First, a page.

If you are like me, you have an affinity for the super bulky fibers that are so plush and luxurious and fun to work with. Personally I cannot get enough of We Are Knitters The Wool, but more on that later.
Now, as an avid crocheter, I have lots of tricks and techniques I have developed over the years to handle the ends as I change color or skeins. But as a new knitter this presented a different problem altogether.
Knitting is less forgiving than crochet and exposes mistakes and ends that I can normally hide in crochet. So as I was designing the Smith panel blanket for my upcoming fall collection, I knew I would have to come up with a way to manage the bulky ends. Weaving them in just wasn't the ticket. It left a bulky and messy look.
I did a bit of shopping and got myself some felting tools: A Clover Felting Needle, A Pad and Finger Protectors. Now, a word about these finger protectors; At first I thought it was a gimmick and I would probably return them. Nope. I decided after the first couple of jabs into my poor little fingers that these were the best purchase of the whole process and I highly suggest them.
When I got to the end of the yarn ball, I pulled out the starting end of the new ball and twisted them together. I decided to go about 4 inches length but you can do what is comfortable for you for your project.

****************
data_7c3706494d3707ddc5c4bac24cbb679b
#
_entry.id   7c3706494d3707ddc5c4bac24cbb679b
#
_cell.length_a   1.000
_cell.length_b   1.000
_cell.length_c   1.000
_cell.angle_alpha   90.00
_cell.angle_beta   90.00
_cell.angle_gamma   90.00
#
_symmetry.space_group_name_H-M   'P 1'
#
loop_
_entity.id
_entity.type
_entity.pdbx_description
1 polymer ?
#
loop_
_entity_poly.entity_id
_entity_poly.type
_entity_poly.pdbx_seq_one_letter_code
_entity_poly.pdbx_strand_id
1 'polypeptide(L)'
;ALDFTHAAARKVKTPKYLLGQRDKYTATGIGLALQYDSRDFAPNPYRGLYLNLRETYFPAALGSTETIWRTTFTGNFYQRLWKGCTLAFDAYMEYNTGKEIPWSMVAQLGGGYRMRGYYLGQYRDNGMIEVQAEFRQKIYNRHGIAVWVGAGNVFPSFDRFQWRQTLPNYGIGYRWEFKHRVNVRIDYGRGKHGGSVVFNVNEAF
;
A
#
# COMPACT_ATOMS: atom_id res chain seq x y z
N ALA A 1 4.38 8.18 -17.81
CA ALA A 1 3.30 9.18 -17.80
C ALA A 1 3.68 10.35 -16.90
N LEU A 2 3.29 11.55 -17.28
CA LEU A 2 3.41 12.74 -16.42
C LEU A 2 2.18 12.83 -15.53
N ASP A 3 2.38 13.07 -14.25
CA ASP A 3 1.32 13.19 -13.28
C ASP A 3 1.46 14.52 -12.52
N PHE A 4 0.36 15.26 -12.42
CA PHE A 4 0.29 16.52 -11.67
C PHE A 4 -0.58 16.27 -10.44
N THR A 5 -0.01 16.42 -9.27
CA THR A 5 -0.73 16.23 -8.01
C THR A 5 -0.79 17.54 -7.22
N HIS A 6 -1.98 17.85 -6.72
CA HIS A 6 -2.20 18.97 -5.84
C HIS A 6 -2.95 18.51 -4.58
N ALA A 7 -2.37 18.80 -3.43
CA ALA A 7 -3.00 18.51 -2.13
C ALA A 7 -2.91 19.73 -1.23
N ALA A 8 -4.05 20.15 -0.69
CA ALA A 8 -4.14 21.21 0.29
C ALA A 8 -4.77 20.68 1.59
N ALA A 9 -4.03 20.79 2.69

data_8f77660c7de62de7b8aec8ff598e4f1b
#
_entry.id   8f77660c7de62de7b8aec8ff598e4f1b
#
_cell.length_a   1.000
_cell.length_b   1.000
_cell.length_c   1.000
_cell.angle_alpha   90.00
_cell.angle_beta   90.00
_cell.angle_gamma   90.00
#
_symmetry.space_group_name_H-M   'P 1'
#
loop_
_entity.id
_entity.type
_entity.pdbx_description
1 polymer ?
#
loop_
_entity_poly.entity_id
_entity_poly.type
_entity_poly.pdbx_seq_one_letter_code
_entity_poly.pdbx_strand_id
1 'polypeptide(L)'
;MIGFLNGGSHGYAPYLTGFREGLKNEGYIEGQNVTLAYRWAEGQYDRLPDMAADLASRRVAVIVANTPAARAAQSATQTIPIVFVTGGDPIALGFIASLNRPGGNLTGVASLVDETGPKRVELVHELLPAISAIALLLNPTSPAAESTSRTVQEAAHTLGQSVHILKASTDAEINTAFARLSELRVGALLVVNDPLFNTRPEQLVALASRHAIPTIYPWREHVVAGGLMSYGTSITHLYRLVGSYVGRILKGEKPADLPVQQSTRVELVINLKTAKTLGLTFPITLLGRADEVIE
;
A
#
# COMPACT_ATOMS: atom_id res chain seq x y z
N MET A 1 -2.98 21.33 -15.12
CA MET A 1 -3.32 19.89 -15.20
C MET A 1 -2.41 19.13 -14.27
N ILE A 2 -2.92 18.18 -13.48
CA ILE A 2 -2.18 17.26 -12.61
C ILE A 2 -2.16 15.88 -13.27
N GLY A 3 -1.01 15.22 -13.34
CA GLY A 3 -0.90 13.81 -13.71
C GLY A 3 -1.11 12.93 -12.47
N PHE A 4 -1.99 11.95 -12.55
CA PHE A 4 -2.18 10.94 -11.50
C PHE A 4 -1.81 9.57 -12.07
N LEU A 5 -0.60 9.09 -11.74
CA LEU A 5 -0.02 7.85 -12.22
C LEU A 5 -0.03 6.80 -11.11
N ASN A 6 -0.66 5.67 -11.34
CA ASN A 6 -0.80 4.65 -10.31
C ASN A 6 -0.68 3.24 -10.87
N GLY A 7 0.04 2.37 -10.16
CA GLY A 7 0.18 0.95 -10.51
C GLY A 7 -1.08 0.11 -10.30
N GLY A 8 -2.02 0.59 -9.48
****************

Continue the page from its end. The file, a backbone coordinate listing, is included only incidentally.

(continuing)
While holding the new twisted fiber against the pad, I used the felting needle to mesh them together. Again, those finger protectors came in really handy right here.
Then I trimmed the ends just slightly so as not to "cut" the newly joined fiber but remove the excess from the end.
I then continued knitting my project as if it was a single strand. It was a bit bulky at first on the needle but after a couple of rows I had to work really hard to find the connection. Look closely at the photo - can you find it?
Nope. Trust me... it is like magic. Watch this video and be amazed! So start felting your bulky wool end woes away!
This is going to be my new favorite trick because now I can create almost anything without worrying about the ends. Thanks to Stephanie for sharing her great tip - which I share with you here. That's the great thing about being part of this maker community. Happy making. If this tip helps you let me know in comments. Or if there is something you would like to get a tip on, let me know.